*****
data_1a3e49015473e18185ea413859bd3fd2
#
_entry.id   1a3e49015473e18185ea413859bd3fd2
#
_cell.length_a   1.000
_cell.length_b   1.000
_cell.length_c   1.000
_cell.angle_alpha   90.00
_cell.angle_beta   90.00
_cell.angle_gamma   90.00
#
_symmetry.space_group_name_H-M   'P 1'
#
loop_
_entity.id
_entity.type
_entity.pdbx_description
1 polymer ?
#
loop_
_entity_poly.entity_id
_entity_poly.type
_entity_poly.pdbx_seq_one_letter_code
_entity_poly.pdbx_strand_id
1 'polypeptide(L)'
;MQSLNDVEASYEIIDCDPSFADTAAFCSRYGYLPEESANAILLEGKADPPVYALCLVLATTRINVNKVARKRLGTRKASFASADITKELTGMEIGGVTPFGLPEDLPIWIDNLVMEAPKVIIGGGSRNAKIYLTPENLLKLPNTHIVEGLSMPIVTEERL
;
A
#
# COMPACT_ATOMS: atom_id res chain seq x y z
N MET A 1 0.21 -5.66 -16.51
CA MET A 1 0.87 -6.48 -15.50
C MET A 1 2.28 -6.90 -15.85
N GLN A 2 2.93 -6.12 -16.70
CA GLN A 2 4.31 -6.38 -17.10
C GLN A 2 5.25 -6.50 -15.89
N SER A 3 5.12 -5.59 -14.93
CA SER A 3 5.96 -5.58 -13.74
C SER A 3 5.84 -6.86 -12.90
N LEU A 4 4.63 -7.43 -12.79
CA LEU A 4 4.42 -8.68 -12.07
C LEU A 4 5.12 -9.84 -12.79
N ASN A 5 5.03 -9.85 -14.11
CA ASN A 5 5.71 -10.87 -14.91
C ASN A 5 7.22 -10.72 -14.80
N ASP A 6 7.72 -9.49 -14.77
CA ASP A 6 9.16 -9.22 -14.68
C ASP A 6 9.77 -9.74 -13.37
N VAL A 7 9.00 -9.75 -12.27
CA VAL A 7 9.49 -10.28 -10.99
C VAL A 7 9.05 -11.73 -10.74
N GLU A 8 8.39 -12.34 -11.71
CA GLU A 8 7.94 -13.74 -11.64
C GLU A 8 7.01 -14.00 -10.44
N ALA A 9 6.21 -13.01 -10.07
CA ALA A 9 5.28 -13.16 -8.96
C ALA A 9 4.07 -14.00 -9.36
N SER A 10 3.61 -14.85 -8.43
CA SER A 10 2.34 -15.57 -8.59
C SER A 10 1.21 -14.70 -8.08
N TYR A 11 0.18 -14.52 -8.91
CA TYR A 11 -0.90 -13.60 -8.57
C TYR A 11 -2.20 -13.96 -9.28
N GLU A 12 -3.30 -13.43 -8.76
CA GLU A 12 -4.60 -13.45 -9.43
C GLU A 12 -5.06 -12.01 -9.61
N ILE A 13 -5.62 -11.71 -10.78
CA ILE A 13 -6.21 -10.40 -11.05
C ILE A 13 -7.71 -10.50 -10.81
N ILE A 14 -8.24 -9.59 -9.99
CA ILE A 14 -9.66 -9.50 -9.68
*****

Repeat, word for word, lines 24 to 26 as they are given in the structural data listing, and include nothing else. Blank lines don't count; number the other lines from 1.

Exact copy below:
_entity_poly.pdbx_strand_id
1 'polypeptide(L)'
;MQSLNDVEASYEIIDCDPSFADTAAFCSRYGYLPEESANAILLEGKADPPVYALCLVLATTRINVNKVARKRLGTRKASFASADITKELTGMEIGGVTPFGLPEDLPIWIDNLVMEAPKVIIGGGSRNAKIYLTPENLLKLPNTHIVEGLSMPIVTEERL